In my nearly 33 years of teaching at Whitworth, I have never written in response to an article in The Whitworthian, believing that as a student publication, it should be about student concerns without unsolicited faculty commentary. That being said, I find myself so troubled by the apparent perception of my department on this campus that I am breaking with that custom. While I do not want to overreact to some of what appeared in the last issue of the Whitworthian, I would neither be a responsible member of the Whitworth community, nor a good steward of the discipline to which I have committed my professional life if I did not respond to the allegations about the study of history that appeared in the last issue. From this historian’s perspective what is most instructive (and disturbing) is that we, as a campus community, don’t even know what we don’t know—and this pertains as much to some of the responses to the blackface incident as to the incident itself. We Whitworth historians can certainly strive to do better than we have done over the past 30 years, but sections from the last issue of The Whitworthian demonstrated a severe lack of awareness of my discipline as a method of intellectual inquiry as well as how history has been taught at Whitworth.
In her contribution to the issue, Editor-in-Chief, Ms. Bresee asked the rhetorical question, “How can college students in 2015 not know the history of blackface?” This is a question we must ponder, but it begs the central underlying question: How can college students in 2015 not know the history of their own country? The statement by Mr. Aguilar, quoted by Ms. Haman in another commentary, seemed to provide the answer: “The incident that happened earlier this month we can see as a failure on our society’s educational system, [sic] part by not having it in our core curriculum especially in history courses.”
Mr. Aguilar must be reflecting on history courses he took before coming to Whitworth, because for more than three decades we have been offering courses and content within courses that address racial, ethnic, gender, cultural and class issues. We hope to be able to offer even more in the near future, but there has been no ignorance of these important aspects of diversity in our classes.
I am not sure if the reference to “core curriculum” refers specifically to our three course undergraduate core program or to our core general education requirements. It has been my privilege over the years to have served at one time or another in all three of the regular undergraduate core courses as well as the graduate core course. And while I personally have learned a great deal while teaching with my talented and trusted colleagues, none of the core courses can be construed as history courses because there is much more to my discipline than just relating facts from the past, which all the core classes do. In fact, I would argue that practically every course in every department teaches something from the past, but that does not mean, by any stretch of the imagination, that they are history courses. They are not. And neither are our core classes.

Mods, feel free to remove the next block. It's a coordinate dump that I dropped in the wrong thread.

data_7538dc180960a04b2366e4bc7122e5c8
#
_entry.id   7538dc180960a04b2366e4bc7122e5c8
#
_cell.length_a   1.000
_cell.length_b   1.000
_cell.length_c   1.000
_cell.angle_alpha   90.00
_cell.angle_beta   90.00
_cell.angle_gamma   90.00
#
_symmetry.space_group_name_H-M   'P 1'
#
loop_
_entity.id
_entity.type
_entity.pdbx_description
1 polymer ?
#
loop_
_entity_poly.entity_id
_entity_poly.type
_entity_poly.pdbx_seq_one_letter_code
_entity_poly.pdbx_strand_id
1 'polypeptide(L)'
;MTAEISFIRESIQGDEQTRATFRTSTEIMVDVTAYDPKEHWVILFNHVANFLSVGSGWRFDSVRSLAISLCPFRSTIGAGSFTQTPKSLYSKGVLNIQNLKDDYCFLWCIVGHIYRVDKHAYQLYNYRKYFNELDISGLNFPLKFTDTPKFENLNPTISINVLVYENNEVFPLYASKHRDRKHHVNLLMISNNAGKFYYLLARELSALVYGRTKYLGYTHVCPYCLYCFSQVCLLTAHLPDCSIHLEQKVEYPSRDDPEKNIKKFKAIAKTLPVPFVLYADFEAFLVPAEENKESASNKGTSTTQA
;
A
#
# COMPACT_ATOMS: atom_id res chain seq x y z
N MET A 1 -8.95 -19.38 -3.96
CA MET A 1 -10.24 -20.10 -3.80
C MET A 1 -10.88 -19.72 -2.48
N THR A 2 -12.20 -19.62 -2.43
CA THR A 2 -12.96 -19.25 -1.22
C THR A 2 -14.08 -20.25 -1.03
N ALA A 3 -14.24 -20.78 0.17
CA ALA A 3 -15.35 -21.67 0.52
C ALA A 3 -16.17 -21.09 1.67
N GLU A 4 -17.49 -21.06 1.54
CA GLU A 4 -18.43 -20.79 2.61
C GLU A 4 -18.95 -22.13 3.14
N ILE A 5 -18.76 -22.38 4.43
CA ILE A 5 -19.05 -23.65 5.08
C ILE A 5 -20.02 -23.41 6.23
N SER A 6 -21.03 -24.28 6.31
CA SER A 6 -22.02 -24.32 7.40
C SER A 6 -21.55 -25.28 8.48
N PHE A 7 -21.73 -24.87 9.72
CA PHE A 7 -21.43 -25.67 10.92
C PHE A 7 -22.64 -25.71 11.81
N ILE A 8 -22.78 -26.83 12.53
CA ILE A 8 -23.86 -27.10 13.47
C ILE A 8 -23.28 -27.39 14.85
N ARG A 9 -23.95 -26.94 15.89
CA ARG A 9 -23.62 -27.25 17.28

In her thoughtful editorial Ms. Carter wrote that she was “appalled at the fact that at [sic] a university that prides itself on diversity in its student population, curriculum and faculty, allowed these students to get to this point without knowing the strong connotations behind their costumes. On a greater level, I am uncomfortable with the fact that for a decent number of Whitworth students, this incident was the first time that they heard about blackface and its history.”
I share her frustration, but let us not forget that Whitworth students are not required to take even one history course to graduate. A number of history courses meet various general education requirements, but courses in many other departments meet the same requirements. Consequently, the vast majority of students graduate without ever taking a history class.
One might argue that students could take a history course as general university elective, and yes, some do. But most do not. For many, the decision to double or triple major, limits room for elective classes—most of those elective credits being lost to complete the second or third major. But in that loss, the greater purpose of pursuing a Christian, liberal arts education is shattered. I am deeply sympathetic to the concerns students have about the cost of attending Whitworth and of finding a suitable job after graduation. But sacrificing the opportunity to explore areas of personal interest outside the major(s) based on the mistaken notion that a second or even a third major will make students more employable after graduation, conforming to the nearly universal mindset that general education requirements are not to be valued but “gotten out of the way,” and placing such a tremendous overemphasis on grades, guarantee that the educational blind spots observed by Ms. Bresee and Ms. Carter are perpetuated year after year.
Ms. Carter concluded her editorial by suggesting that “The conversation about race and racial history here at Whitworth should have been started a long time ago, particularly given our nation’s climate on that subject.” My colleagues and I in the history department would be the first to argue that we still have a long way to go before we can say that we are where we should be with regard to the complexity and richness of our past, but I would encourage a somewhat closer look at what our department has been consistently offering to the Whitworth community before making assessments of our perceived failures.
Arlin Migliazzo, Professor of History